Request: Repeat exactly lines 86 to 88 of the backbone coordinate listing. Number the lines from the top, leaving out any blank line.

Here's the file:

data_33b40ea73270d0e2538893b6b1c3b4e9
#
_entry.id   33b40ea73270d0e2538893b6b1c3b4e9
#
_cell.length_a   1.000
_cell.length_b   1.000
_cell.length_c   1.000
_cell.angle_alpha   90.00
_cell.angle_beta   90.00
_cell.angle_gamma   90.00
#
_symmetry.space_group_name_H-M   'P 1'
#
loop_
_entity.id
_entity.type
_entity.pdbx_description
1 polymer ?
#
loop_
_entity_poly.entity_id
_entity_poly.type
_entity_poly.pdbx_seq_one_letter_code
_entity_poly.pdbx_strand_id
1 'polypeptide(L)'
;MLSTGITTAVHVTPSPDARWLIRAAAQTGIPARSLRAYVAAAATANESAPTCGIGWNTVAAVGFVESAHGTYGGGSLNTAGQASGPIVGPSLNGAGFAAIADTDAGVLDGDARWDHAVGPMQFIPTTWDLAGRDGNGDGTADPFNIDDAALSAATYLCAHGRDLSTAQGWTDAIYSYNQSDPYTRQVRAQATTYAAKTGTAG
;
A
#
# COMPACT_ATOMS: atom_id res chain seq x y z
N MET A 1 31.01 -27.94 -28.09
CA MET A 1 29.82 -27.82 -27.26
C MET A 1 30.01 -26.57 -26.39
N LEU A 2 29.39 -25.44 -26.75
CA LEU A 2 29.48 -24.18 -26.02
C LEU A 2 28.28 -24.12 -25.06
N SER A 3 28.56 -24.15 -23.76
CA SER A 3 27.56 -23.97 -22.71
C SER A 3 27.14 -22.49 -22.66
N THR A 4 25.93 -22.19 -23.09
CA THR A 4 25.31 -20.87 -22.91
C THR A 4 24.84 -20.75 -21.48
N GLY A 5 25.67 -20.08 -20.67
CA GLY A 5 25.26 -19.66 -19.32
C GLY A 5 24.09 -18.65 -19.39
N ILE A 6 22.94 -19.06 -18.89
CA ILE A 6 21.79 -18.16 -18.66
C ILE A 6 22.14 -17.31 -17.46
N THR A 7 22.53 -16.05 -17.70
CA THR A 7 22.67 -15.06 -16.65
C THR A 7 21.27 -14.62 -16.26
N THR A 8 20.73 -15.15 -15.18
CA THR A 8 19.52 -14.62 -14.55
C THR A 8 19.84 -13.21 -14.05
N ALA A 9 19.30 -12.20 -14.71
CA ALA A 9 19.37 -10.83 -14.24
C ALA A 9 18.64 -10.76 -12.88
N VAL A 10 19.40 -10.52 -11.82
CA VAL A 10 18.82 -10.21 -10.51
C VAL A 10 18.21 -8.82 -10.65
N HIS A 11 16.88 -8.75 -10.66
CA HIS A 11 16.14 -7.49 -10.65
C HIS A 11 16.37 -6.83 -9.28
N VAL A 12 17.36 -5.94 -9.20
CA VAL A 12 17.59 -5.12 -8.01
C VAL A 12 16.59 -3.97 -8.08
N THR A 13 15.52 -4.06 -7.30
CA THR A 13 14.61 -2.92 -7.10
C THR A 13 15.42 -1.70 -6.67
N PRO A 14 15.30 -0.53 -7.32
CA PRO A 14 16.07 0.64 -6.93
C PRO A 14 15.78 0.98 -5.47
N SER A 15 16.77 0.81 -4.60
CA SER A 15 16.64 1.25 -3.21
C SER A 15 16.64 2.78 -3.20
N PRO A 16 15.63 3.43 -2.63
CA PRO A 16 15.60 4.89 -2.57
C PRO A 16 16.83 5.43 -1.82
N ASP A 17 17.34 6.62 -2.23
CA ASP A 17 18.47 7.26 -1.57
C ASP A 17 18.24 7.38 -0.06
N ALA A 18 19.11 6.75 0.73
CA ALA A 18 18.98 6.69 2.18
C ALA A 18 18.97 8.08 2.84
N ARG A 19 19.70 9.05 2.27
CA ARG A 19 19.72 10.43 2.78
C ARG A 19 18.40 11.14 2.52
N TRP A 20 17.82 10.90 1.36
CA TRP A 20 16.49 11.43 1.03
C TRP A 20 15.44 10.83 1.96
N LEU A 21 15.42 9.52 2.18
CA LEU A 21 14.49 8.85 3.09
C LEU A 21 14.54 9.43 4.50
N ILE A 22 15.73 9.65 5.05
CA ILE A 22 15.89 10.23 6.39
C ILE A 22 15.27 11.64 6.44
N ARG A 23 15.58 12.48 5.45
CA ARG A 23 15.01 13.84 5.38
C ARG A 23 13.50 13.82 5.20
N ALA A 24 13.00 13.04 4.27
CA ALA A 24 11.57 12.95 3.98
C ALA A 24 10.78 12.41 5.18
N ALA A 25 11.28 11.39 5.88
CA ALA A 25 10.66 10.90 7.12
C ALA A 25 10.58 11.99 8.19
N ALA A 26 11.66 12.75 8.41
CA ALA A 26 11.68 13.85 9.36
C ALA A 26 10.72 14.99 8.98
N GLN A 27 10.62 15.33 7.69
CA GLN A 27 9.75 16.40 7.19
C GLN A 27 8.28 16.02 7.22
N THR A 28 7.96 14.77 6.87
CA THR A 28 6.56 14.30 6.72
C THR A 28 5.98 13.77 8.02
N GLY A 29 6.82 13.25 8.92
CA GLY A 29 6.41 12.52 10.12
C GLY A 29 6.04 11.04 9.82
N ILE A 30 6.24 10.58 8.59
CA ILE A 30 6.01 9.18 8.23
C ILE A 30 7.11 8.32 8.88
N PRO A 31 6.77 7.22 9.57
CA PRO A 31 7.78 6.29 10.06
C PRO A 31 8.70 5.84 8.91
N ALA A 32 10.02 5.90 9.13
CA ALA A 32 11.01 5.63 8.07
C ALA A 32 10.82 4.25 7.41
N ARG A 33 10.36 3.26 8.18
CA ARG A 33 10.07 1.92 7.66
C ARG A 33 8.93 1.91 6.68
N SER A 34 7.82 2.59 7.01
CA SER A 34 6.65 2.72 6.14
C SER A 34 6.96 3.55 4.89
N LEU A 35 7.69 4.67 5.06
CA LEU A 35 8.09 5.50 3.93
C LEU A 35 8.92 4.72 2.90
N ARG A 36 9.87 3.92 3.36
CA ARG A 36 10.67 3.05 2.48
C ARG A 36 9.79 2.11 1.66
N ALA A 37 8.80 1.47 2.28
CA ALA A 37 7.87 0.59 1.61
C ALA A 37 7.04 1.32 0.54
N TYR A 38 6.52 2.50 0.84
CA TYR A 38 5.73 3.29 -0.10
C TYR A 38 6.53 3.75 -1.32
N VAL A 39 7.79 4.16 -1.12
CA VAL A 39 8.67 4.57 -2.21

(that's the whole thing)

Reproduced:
CA ARG A 19 19.72 10.43 2.78
C ARG A 19 18.40 11.14 2.52
N TRP A 20 17.82 10.90 1.36